Skip to main content
U.S. flag

An official website of the United States government

Landsat Acquisitions

The Landsat 8 and Landsat 9 satellites are managed as a constellation and together acquire nearly 1,600 scenes each day. Data from the new acquisitions become available for download within 6 hours of acquisition.

The USGS Landsat Multi-Satellite Operations Center (LMOC) oversees and ensures the acquisitions are successful and manages any anomalies that may arise.

 Long Term Acquisition Plans

Landsat 8 and Landsat 9 acquire imagery directed by the Long Term Acquisition Plan (LTAP) established for each satellite. Each LTAP utilizes parameters such as seasonality, land definition, historical cloud cover, gain settings, and sun angle to determine the daily acquisition schedule. Nearly all day-lit imaging opportunities are scheduled for both satellites. Day-lit images are defined as images with sun elevations greater than five degrees. 

Every day, the LMOC assigns a priority to each Landsat 8 and Landsat 9 scene scheduled to be acquired (collectively known as the day’s candidate scenes), based on each satellite’s LTAP priority assignments. These assignments help optimize acquisitions by taking into account the scheduled acquisitions, as well as any special requests that may be received from the user community.

The LTAPs direct that the following acquisitions be made:

  1. Over 99 percent of descending day-lit land images between 57 degrees North (Row 21) and 57 degrees South (Row 104) latitudes where the side lap between paths is less than 50 percent.
  2. Over 91 percent of the descending day-lit land images beyond 57 degrees with decreasing priority inversely proportional to the amount of side lap between paths.
  3. Over 99 percent of open water scenes, such as the Mediterranean, Baltic, and Caribbean Seas, that complete land intervals and reefs.
  4. Nighttime, open ocean, and ascending scenes are only acquired by special request. The success rate is a function of priority and cloud cover thresholds assigned. Over 95 percent of special request images submitted are approved and are acquired.

The map below shows the geographic coverage of acquisition priorities for Landsat 8 and Landsat 9 on a typical day. Lower priority scenes (shown as purple and red) are more likely to be rejected to meet the daily limit, while the highest priority scenes (shown in green, yellow, and orange) are only rejected for spacecraft maneuvers or rare calibration events.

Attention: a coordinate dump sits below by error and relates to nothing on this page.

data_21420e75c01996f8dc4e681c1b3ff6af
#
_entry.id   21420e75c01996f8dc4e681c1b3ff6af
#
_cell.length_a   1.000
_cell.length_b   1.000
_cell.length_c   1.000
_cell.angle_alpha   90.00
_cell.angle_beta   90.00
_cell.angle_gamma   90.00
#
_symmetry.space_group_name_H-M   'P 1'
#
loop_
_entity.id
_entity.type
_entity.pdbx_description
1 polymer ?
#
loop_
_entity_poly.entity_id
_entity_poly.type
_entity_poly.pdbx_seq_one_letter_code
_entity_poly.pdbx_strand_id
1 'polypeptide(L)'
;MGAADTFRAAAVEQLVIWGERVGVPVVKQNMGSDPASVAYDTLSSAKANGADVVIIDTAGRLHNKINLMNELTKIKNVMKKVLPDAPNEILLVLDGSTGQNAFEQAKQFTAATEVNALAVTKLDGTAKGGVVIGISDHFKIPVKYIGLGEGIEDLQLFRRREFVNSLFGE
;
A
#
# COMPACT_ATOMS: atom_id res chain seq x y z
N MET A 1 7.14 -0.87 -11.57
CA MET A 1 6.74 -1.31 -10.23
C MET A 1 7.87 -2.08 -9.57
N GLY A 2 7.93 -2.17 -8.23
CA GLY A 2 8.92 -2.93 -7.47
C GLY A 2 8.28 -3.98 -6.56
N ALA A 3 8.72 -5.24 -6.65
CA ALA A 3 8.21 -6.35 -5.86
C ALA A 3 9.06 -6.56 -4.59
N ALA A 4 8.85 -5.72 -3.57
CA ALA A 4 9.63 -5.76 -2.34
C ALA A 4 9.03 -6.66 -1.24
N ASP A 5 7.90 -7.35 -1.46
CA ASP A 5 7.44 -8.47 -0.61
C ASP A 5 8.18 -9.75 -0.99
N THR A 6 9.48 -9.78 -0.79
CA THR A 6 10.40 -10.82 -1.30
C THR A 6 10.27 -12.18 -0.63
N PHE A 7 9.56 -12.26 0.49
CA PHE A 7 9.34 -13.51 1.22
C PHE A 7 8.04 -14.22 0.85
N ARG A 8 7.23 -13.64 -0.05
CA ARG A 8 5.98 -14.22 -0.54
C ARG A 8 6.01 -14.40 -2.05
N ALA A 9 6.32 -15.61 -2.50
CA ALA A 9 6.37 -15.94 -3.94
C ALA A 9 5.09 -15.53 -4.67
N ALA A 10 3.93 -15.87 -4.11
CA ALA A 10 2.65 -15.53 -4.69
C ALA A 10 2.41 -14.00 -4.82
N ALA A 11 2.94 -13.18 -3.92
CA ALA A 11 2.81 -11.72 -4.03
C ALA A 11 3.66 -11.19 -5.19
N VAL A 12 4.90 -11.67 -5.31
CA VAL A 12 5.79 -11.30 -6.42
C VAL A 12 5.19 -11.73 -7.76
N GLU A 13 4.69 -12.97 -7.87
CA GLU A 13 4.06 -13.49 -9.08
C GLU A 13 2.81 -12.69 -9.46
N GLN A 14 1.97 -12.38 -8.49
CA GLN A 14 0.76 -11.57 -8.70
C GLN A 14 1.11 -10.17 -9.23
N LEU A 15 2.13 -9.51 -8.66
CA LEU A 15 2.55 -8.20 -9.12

Geographical Display of Landsat Acquisition Priorities Example
An example of the geographic coverage of Landsat acquisition priorities.


Special Requests for Future Landsat Acquisitions

Special requests can be made for the acquisition of Landsat 8 or Landsat 9 scenes that do not fall within the candidate images acquired by the logic defined in the information  described above. Special requests are only needed to acquire night, low sun elevation, ocean, and ascending day-lit data, or for emergency response operations. All attempts will be made to accommodate emergency requests over other high priority activities. However, most activities, such as spacecraft maneuvers, are required and cannot be changed to acquire data.

Single Path/Row Request Form – Complete and submit this form for requests that fall in one path/row range.

Multiple Path/Row Request Form  – to for requests encompassing more than one path/row range. You may also send a list of path/rows with your email in a .csv format. Example file for multiple paths/rows

When you submit your requests, you will be notified when they are received. After review, you will receive another email notifying you if your request was denied or approved.


Landsat 7 Acquisitions

After Landsat 8 launched in 2013, Landsat 7 started to acquire data based on a continental acquisition strategy, in which data over Antarctica, oceanic islands, Greenland, and Row 9 and above were no longer acquired systematically. 

Starting April 6, 2022, Landsat 7 acquisitions were suspended to allow for a series of spacecraft burns to lower the satellite’s orbit by 8 kilometers (km) (learn more about this activity). After a series of maneuvers lowered the satellite out of the standard 705km WRS-2 orbit, Landsat 7 imaging resumed on May 5, 2022 at a lower orbit of 697 km. The USGS elected to continue science data acquisition from the Enhanced Thematic Mapper Plus (ETM+) to assess the utility of imagery collected at the new lower orbit and earlier equatorial crossing time. Initially, it was decided to collect data through September 2022 to capture the Northern Hemisphere growing season. However, since the health of the satellite and the ETM+ sensor remained steady, and the quality of the data remained nominal, data acquisitions continued into 2024. 

On January 19, 2024, Landsat 7 imaging was suspended due to the satellite’s transition into full sunlight, which caused issues with the batteries. Imaging was suspended to retain the health and safety of the batteries. The satellite will remain in full sunlight until mid-April 2024. Visit the January 19th News page describes more about how being in full sunlight affects the satellite, and why data imaging was suspended. 

Visit the Landsat 7 Extended Science Mission page for more details.  


Landsat Maneuvers

In order to maintain a consistent equatorial crossing time, the Landsat spacecrafts must occasionally undergo maneuvers using the satellite's propulsion subsystem to fire thrusters and bring about a change in the orbital elements. When maneuvers are executed, science imaging may be briefly suspended. Please see the Landsat 8 & 9 maneuver webpage and the Landsat 7 maneuver webpage for additional information.